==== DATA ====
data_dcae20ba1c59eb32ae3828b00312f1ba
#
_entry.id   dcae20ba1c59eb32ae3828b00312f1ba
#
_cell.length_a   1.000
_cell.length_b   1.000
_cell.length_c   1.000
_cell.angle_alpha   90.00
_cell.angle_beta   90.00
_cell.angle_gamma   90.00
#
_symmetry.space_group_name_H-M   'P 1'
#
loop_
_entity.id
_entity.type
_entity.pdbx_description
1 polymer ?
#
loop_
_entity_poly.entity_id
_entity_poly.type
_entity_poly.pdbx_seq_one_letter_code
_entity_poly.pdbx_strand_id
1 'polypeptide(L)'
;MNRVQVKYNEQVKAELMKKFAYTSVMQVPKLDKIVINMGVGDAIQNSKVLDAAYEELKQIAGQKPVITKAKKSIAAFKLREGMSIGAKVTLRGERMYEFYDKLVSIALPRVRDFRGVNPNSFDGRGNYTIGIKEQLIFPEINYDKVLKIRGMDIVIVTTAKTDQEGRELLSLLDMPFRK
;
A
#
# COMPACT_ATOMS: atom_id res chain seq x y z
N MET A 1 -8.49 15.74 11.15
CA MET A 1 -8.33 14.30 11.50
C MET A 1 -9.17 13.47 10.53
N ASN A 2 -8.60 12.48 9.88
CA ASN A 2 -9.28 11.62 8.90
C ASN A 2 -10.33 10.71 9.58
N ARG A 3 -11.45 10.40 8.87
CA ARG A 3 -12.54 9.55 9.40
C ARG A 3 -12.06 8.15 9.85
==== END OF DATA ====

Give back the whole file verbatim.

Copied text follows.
data_dcae20ba1c59eb32ae3828b00312f1ba
#
_entry.id   dcae20ba1c59eb32ae3828b00312f1ba
#
_cell.length_a   1.000
_cell.length_b   1.000
_cell.length_c   1.000
_cell.angle_alpha   90.00
_cell.angle_beta   90.00
_cell.angle_gamma   90.00
#
_symmetry.space_group_name_H-M   'P 1'
#
loop_
_entity.id
_entity.type
_entity.pdbx_description
1 polymer ?
#
loop_
_entity_poly.entity_id
_entity_poly.type
_entity_poly.pdbx_seq_one_letter_code
_entity_poly.pdbx_strand_id
1 'polypeptide(L)'
;MNRVQVKYNEQVKAELMKKFAYTSVMQVPKLDKIVINMGVGDAIQNSKVLDAAYEELKQIAGQKPVITKAKKSIAAFKLREGMSIGAKVTLRGERMYEFYDKLVSIALPRVRDFRGVNPNSFDGRGNYTIGIKEQLIFPEINYDKVLKIRGMDIVIVTTAKTDQEGRELLSLLDMPFRK
;
A
#
# COMPACT_ATOMS: atom_id res chain seq x y z
N MET A 1 -8.49 15.74 11.15
CA MET A 1 -8.33 14.30 11.50
C MET A 1 -9.17 13.47 10.53
N ASN A 2 -8.60 12.48 9.88
CA ASN A 2 -9.28 11.62 8.90
C ASN A 2 -10.33 10.71 9.58
N ARG A 3 -11.45 10.40 8.87
CA ARG A 3 -12.54 9.55 9.40
C ARG A 3 -12.06 8.15 9.85